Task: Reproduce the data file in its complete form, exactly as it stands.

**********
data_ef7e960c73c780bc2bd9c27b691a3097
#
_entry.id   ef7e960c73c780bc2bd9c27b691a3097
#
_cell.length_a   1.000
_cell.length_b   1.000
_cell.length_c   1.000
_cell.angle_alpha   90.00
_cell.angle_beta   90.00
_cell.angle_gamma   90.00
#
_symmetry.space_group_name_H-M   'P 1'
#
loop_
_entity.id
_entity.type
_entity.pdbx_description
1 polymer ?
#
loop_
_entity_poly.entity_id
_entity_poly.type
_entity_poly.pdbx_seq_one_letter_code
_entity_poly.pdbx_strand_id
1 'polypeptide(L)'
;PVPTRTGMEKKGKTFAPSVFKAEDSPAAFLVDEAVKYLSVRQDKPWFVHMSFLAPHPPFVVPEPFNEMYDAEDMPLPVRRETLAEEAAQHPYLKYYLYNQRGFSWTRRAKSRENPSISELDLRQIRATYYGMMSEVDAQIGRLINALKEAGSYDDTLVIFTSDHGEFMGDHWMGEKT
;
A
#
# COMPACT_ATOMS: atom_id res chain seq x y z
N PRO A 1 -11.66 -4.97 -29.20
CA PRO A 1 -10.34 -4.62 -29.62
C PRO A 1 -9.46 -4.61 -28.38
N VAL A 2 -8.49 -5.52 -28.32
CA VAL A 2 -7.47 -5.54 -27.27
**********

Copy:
data_ef7e960c73c780bc2bd9c27b691a3097
#
_entry.id   ef7e960c73c780bc2bd9c27b691a3097
#
_cell.length_a   1.000
_cell.length_b   1.000
_cell.length_c   1.000
_cell.angle_alpha   90.00
_cell.angle_beta   90.00
_cell.angle_gamma   90.00
#
_symmetry.space_group_name_H-M   'P 1'
#
loop_
_entity.id
_entity.type
_entity.pdbx_description
1 polymer ?
#
loop_
_entity_poly.entity_id
_entity_poly.type
_entity_poly.pdbx_seq_one_letter_code
_entity_poly.pdbx_strand_id
1 'polypeptide(L)'
;PVPTRTGMEKKGKTFAPSVFKAEDSPAAFLVDEAVKYLSVRQDKPWFVHMSFLAPHPPFVVPEPFNEMYDAEDMPLPVRRETLAEEAAQHPYLKYYLYNQRGFSWTRRAKSRENPSISELDLRQIRATYYGMMSEVDAQIGRLINALKEAGSYDDTLVIFTSDHGEFMGDHWMGEKT
;
A
#
# COMPACT_ATOMS: atom_id res chain seq x y z
N PRO A 1 -11.66 -4.97 -29.20
CA PRO A 1 -10.34 -4.62 -29.62
C PRO A 1 -9.46 -4.61 -28.38
N VAL A 2 -8.49 -5.52 -28.32
CA VAL A 2 -7.47 -5.54 -27.27